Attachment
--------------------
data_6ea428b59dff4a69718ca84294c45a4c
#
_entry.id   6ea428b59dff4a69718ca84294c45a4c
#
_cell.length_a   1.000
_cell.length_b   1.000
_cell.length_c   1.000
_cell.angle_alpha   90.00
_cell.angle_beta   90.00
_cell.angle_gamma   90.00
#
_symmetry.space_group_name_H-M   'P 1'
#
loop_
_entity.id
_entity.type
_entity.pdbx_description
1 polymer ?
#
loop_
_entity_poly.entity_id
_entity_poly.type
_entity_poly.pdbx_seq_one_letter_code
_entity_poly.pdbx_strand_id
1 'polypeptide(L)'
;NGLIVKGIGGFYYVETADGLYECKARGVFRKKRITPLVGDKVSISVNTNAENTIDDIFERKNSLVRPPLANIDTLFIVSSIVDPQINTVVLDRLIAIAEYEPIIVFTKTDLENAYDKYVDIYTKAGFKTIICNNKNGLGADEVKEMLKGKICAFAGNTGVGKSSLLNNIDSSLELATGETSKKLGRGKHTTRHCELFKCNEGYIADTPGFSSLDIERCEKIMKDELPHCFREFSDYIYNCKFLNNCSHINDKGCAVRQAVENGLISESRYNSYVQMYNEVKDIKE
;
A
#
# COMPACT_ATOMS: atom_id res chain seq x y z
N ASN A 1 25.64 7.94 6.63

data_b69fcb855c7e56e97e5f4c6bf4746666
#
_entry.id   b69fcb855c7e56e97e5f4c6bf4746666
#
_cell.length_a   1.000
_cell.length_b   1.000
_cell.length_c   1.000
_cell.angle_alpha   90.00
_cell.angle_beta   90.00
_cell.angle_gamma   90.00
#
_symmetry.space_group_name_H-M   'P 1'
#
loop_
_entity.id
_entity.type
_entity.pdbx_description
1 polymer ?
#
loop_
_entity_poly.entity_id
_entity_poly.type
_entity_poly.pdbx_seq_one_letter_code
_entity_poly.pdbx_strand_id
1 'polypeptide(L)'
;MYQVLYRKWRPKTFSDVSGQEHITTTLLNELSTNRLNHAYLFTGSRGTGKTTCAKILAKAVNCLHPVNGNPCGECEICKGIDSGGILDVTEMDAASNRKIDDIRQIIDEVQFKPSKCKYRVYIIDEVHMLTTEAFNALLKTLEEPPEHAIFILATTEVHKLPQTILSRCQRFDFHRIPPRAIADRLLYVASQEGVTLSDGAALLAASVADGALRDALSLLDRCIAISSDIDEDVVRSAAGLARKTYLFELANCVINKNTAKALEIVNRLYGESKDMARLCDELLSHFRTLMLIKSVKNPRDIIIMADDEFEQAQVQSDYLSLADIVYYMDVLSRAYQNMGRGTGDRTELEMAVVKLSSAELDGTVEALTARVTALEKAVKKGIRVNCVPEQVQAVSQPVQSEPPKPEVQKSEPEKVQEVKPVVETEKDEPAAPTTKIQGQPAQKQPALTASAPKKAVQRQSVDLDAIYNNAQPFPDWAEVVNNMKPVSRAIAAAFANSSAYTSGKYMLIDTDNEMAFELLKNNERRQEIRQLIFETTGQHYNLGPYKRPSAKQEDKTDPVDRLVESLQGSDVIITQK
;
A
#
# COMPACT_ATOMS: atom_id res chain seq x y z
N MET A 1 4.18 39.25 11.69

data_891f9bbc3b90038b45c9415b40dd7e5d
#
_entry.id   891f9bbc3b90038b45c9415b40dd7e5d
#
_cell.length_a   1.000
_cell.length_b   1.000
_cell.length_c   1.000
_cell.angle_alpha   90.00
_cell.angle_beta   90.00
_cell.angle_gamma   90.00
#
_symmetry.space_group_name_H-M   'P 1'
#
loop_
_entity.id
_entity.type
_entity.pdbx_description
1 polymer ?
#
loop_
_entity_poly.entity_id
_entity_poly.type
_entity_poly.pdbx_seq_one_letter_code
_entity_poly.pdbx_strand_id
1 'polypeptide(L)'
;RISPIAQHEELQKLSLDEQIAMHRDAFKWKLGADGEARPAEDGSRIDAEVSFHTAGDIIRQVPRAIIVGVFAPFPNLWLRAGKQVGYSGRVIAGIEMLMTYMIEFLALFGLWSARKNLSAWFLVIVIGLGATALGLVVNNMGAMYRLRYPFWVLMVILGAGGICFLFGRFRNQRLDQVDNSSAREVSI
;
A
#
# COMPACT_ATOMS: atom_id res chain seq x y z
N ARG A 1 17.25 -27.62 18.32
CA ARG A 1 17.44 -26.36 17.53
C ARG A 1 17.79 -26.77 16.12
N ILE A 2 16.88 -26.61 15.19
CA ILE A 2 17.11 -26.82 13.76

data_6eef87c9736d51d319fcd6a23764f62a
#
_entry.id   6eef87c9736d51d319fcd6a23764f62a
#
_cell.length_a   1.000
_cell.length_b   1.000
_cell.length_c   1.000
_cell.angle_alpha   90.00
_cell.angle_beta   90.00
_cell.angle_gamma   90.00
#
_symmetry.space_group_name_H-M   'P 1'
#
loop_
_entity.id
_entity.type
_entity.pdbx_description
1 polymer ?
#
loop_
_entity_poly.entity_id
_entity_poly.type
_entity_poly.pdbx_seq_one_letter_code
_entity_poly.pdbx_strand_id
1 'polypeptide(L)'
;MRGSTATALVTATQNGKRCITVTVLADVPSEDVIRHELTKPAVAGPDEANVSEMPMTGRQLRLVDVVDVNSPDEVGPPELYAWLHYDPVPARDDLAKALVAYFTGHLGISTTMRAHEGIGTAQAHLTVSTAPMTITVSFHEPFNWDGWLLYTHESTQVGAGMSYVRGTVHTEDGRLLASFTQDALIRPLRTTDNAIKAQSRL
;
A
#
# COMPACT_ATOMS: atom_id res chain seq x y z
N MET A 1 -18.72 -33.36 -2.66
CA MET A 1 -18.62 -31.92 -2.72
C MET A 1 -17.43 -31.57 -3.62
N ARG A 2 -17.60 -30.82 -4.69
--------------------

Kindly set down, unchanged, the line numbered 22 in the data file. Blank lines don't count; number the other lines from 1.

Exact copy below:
_entity_poly.type